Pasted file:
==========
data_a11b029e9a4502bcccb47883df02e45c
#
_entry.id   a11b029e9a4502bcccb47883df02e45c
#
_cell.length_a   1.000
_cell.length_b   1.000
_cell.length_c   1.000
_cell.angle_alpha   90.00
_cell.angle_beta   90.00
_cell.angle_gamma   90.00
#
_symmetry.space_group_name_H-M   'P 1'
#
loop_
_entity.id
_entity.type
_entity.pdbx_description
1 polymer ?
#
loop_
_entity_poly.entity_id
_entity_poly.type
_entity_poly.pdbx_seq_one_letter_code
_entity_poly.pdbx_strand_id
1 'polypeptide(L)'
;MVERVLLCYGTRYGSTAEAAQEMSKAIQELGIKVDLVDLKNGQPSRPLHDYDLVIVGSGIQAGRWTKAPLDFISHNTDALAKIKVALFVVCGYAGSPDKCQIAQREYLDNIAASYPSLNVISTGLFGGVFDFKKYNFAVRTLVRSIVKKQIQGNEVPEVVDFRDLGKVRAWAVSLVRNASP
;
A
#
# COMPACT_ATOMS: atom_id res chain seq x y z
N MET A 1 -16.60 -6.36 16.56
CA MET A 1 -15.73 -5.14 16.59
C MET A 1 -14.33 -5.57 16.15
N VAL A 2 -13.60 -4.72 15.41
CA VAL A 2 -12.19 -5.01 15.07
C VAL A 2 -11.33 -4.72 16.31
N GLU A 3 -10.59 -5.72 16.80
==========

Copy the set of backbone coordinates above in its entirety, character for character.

data_a11b029e9a4502bcccb47883df02e45c
#
_entry.id   a11b029e9a4502bcccb47883df02e45c
#
_cell.length_a   1.000
_cell.length_b   1.000
_cell.length_c   1.000
_cell.angle_alpha   90.00
_cell.angle_beta   90.00
_cell.angle_gamma   90.00
#
_symmetry.space_group_name_H-M   'P 1'
#
loop_
_entity.id
_entity.type
_entity.pdbx_description
1 polymer ?
#
loop_
_entity_poly.entity_id
_entity_poly.type
_entity_poly.pdbx_seq_one_letter_code
_entity_poly.pdbx_strand_id
1 'polypeptide(L)'
;MVERVLLCYGTRYGSTAEAAQEMSKAIQELGIKVDLVDLKNGQPSRPLHDYDLVIVGSGIQAGRWTKAPLDFISHNTDALAKIKVALFVVCGYAGSPDKCQIAQREYLDNIAASYPSLNVISTGLFGGVFDFKKYNFAVRTLVRSIVKKQIQGNEVPEVVDFRDLGKVRAWAVSLVRNASP
;
A
#
# COMPACT_ATOMS: atom_id res chain seq x y z
N MET A 1 -16.60 -6.36 16.56
CA MET A 1 -15.73 -5.14 16.59
C MET A 1 -14.33 -5.57 16.15
N VAL A 2 -13.60 -4.72 15.41
CA VAL A 2 -12.19 -5.01 15.07
C VAL A 2 -11.33 -4.72 16.31
N GLU A 3 -10.59 -5.72 16.80